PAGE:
I visited my friend in New York over the summer, and she and I have wildly different tastes in just about everything. But we’d spent the whole day walking around the city, and she has a cast on her leg and we felt like we needed to just spend the evening sitting. So we decided to go see a movie. The only one we figured neither of us would absolutely hate sitting through was Free Guy. It was starring Ryan Reynolds, and at a glance it felt like any old Hollywood blockbuster. Apparently most of her friends saw it and said it was stupid and only somewhat good. But we were tired and could never possibly agree on one thing, so Free Guy it was.
But Goddamn did I love Free Guy. An absolute masterpiece from start to finish. As an Arts, Media and Society student who should probably have more refined and offbeat taste, I feel kinda silly saying it, but it’s the truth. Free Guyhas all the looks of a Marvel Movie, with a glossy sheen and quippy jokes, but it was so much more than that. Did you know it was one of the first blockbusters in fifty years to have entirely original content? It wasn’t a remake of an old film, or a live-action version of another, it wasn’t based off a book or a short story – this was completely new. And it was insanely entertaining.
Quick warning – spoilers ahead.
So Free Guy tells the story of an NPC named Guy (Ryan Reynolds) in a video game called Free City. The game is a multiplayer one where people basically have to commit a ton of crime and ravage the city to gain more points and level-up. All the players wear glasses and are described as the cool people, the heroes (who wreak havoc across the city). The first ten minutes made me think of The Lego Movie, with your happy-go-lucky main character waking up, running through his errands, and suddenly he sees this girl and his life is about to change. Basically, Guy starts breaking the mold of an NPC, he starts wanting to be with this girl and he gets himself a pair of glasses and starts playing the game. Except he does it without having to commit crime or virtually harm others.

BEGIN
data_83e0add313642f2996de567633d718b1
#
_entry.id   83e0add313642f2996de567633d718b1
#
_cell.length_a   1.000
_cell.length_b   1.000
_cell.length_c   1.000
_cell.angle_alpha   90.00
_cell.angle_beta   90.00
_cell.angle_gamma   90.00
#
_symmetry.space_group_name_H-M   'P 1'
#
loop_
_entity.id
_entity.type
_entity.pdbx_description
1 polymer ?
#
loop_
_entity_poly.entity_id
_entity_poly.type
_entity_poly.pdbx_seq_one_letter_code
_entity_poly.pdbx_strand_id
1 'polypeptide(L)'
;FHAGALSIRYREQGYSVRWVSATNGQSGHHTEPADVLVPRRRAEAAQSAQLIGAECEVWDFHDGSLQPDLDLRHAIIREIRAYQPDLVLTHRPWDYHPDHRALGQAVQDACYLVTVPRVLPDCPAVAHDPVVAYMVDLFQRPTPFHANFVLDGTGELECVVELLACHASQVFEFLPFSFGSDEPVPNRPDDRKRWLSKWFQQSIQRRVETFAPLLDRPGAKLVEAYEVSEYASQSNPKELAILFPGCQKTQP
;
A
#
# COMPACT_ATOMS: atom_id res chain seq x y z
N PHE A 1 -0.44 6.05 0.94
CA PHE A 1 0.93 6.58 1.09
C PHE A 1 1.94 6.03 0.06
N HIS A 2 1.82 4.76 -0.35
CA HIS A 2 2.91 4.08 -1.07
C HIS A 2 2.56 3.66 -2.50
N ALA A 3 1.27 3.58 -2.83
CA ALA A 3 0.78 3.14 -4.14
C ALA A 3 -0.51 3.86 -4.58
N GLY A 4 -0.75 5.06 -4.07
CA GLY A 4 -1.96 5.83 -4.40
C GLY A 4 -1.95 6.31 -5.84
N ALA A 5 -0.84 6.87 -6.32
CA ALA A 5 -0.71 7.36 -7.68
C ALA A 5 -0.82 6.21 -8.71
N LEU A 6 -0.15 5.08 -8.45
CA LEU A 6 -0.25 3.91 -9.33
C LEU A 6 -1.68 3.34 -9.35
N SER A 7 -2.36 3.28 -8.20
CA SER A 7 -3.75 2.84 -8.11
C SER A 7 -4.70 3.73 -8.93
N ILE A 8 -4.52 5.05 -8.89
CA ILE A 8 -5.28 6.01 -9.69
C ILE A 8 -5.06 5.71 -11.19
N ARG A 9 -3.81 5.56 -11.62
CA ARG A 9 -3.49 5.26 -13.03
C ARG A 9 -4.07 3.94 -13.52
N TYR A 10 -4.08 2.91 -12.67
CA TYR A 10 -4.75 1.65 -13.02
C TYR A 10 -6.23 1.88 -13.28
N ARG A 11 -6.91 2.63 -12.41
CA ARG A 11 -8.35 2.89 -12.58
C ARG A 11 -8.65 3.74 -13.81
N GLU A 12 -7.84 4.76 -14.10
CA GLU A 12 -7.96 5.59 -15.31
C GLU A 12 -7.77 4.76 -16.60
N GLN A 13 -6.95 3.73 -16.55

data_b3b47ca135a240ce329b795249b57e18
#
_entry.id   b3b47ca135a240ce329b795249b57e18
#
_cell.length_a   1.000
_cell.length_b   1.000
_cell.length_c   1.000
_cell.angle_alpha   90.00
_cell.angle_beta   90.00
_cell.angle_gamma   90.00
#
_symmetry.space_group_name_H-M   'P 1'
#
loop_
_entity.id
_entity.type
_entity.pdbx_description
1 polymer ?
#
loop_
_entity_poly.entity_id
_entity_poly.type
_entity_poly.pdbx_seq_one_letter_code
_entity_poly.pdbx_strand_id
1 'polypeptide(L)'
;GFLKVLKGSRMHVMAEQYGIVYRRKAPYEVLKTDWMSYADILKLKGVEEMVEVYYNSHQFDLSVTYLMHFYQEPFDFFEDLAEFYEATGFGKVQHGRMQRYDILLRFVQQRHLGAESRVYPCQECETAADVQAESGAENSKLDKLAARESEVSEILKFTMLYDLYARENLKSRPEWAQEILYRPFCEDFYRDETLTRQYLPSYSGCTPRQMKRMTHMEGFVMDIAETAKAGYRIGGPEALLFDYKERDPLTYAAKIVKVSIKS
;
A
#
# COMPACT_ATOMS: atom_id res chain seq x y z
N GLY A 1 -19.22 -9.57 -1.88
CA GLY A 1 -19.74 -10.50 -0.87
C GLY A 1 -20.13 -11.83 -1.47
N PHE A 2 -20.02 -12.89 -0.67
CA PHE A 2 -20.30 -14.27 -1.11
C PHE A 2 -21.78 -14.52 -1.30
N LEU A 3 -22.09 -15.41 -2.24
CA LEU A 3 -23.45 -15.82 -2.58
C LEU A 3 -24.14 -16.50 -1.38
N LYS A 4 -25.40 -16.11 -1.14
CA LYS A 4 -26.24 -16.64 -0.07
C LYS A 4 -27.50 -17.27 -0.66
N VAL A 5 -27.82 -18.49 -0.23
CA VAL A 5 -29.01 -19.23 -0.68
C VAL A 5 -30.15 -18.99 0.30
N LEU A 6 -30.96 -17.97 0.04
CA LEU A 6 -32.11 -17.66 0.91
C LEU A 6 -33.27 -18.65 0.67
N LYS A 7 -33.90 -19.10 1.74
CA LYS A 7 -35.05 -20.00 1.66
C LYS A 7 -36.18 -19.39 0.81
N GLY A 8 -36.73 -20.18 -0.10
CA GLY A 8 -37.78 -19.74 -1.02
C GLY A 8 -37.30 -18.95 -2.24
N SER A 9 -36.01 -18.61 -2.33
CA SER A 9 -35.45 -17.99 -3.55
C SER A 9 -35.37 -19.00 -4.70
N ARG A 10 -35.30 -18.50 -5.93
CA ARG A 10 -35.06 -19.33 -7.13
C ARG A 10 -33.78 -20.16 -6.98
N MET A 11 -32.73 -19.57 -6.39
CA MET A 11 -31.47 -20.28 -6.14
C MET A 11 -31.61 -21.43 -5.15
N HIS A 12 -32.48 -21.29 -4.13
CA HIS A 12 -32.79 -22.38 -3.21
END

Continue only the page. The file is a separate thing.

In the real world, the game is owned by Antwan (Taika Waititi), who stole the code for the game from two kids, Millie (Jodie Comer) and Keys (Joe Keery), back in the day and changed it to make money. Millie, who is in fact the girl that Guy falls for, is trying to get her code back and prove it was stolen by playing the game. When she figures out that her code led to a sentient NPC, the stakes are raised. Now there’s not only her property that has to be protected, but a sentient being who Antwan could delete at any second.
Virtual love – how real is it?
The movie basically brings to screen the whole idea of ontological uncertainty in virtual environments that Philip Brey talks about. The end of the film reveals that Guy was programmed to fall for Millie, because Keys, who wrote the character, was in love with Millie. Which is extremely cute and I wish I didn’t have to tell you that because watching the reveal onscreen was such a joy. Anyway, even though Guy is programmed to be who he is, does he qualify as an agent? Are his actions “real”? And is his love for Millie not as valid as Keys’s love for her? Because once he chooses to steal the glasses and become a player, his actions are completely up to him. And they don’t have any extravirtual effects because he has no existence or influence outside of the virtual. Except when he virtually kisses Millie and it becomes very clear that she’s kinda, sorta falling for a video game character. Does that count as an extravirtual effect? I feel like it does.
And I might be getting a little ahead of myself for someone who just read one chapter of a book about this for a class, but at some point Guy says “I may not be real, but for a second there I felt pretty alive.” So at what point to virtual effects matter as much as extravirtual? He’s been programmed to feel, apparently, but isn’t that still feeling?
It’s also so fitting that the film has all the tropes and looks of a Marvel movie, because the video game that it takes place in has that. And we’re kind of pulled into that world for a bit. The movie is also self-aware enough to make fun of itself from time to time. Free Guy takes a really complicated and cool idea of how real is the virtual and packages it up with ribbons and meet-cutes and gives one of the sweetest love stories I’ve seen in a while. The delivery was just impeccable. So if you’re bored and just want to have a lighthearted watch with just a subtle nod to games and theories, give Free Guy a chance.
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